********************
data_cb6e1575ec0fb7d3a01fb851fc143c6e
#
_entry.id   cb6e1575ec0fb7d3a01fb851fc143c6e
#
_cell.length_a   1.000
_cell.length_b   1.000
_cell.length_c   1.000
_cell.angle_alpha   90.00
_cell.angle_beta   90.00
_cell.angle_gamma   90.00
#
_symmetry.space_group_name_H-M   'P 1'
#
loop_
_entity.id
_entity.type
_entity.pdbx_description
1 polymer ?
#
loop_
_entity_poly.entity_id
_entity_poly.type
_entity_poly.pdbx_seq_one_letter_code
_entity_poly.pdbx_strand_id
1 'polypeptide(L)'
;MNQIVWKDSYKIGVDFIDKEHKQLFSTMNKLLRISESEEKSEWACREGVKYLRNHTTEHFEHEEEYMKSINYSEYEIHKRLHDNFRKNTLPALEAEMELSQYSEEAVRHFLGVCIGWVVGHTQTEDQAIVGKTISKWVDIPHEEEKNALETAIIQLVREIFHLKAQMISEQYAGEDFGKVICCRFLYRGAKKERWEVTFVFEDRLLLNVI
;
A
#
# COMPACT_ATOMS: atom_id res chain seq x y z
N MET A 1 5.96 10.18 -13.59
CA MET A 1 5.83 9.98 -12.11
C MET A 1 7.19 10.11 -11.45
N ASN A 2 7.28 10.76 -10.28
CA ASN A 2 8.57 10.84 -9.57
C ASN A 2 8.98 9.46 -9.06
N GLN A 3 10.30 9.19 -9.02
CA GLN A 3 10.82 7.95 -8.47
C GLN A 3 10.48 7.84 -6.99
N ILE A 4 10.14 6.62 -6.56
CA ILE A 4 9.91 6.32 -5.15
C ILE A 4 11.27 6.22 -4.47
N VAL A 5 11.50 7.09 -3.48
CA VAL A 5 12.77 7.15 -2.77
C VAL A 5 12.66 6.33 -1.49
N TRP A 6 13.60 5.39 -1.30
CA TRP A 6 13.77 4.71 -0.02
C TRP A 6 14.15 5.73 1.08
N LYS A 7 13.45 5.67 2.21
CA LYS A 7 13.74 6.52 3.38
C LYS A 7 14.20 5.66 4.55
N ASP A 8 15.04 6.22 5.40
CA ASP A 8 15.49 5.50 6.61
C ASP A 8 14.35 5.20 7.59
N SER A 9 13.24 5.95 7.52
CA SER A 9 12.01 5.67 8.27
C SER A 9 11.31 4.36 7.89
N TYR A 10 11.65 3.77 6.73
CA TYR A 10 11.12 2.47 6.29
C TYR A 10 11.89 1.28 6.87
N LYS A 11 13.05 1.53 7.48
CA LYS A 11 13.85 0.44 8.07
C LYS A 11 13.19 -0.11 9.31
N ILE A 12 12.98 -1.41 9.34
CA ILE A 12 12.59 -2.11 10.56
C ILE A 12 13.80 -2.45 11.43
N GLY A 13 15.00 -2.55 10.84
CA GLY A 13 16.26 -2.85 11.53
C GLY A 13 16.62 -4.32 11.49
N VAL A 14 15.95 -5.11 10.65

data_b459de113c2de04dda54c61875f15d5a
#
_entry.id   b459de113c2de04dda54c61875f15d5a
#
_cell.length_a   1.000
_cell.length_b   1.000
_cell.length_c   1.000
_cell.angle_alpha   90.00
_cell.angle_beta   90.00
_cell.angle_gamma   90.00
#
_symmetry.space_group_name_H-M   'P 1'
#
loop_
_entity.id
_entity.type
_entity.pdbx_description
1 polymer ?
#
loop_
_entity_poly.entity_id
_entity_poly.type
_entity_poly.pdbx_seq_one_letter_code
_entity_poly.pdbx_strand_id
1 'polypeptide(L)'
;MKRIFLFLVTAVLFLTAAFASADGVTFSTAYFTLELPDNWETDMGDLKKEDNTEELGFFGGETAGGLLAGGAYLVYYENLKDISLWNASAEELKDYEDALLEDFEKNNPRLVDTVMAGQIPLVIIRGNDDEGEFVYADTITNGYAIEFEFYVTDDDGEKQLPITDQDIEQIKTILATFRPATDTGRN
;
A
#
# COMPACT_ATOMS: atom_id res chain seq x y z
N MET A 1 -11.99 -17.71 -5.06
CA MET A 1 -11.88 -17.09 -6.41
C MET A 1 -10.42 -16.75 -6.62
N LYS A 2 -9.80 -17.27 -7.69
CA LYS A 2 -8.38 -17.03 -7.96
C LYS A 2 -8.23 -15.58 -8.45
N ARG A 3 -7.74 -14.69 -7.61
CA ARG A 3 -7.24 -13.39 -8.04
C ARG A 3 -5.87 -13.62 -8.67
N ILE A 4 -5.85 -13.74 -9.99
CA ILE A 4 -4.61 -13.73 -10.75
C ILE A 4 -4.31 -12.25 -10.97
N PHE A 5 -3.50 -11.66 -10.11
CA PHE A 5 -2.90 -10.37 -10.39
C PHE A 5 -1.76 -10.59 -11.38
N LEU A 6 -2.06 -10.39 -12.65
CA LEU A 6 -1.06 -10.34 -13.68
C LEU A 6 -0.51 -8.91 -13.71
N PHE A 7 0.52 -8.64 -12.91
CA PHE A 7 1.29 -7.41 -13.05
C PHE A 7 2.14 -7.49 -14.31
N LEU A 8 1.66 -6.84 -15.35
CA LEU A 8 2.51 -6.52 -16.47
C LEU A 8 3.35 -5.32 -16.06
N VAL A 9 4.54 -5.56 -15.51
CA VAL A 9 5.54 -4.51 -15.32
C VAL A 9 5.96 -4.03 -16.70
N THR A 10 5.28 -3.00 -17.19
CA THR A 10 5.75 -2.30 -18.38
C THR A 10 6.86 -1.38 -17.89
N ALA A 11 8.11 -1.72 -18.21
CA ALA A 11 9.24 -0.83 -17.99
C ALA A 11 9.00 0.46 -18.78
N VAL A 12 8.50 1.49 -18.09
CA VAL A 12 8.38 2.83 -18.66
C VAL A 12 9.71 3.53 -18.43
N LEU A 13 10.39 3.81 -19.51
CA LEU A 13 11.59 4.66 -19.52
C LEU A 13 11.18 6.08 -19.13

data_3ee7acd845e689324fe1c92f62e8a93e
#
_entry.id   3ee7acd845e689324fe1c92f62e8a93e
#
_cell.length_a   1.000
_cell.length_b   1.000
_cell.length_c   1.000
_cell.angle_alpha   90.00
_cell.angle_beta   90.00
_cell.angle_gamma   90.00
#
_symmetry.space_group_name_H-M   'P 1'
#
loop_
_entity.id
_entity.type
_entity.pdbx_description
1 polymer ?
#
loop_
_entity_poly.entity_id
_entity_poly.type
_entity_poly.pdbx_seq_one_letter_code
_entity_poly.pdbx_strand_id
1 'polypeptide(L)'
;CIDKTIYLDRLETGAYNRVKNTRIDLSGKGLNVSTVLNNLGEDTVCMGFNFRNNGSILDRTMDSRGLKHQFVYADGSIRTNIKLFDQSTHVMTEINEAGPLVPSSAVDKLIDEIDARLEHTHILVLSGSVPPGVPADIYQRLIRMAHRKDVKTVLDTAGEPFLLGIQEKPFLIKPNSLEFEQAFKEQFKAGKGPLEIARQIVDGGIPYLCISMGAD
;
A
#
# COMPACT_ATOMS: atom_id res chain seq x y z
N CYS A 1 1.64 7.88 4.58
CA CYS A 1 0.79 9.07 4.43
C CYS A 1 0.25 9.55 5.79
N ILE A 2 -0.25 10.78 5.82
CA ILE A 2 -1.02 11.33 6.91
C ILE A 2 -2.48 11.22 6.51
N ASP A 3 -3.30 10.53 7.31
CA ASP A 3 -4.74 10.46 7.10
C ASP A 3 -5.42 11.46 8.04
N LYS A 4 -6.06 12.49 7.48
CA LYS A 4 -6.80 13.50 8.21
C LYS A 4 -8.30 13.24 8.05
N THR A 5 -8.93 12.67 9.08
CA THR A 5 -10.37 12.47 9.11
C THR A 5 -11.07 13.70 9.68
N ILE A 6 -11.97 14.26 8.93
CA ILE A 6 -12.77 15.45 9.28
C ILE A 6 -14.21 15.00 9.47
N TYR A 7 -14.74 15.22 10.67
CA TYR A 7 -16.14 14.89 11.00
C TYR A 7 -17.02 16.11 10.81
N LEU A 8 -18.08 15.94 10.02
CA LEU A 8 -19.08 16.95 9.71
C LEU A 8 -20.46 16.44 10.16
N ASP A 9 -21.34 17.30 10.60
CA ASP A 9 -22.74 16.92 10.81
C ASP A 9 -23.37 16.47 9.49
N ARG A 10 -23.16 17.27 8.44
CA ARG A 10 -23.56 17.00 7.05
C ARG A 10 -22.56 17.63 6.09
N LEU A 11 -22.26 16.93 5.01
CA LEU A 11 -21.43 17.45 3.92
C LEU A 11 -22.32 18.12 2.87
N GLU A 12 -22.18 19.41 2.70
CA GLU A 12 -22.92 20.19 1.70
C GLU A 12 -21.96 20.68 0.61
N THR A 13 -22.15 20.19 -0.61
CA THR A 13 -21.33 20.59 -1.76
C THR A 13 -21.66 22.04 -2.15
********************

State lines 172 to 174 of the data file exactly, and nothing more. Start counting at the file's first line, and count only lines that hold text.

C CYS A 1 0.25 9.55 5.79
N ILE A 2 -0.25 10.78 5.82
CA ILE A 2 -1.02 11.33 6.91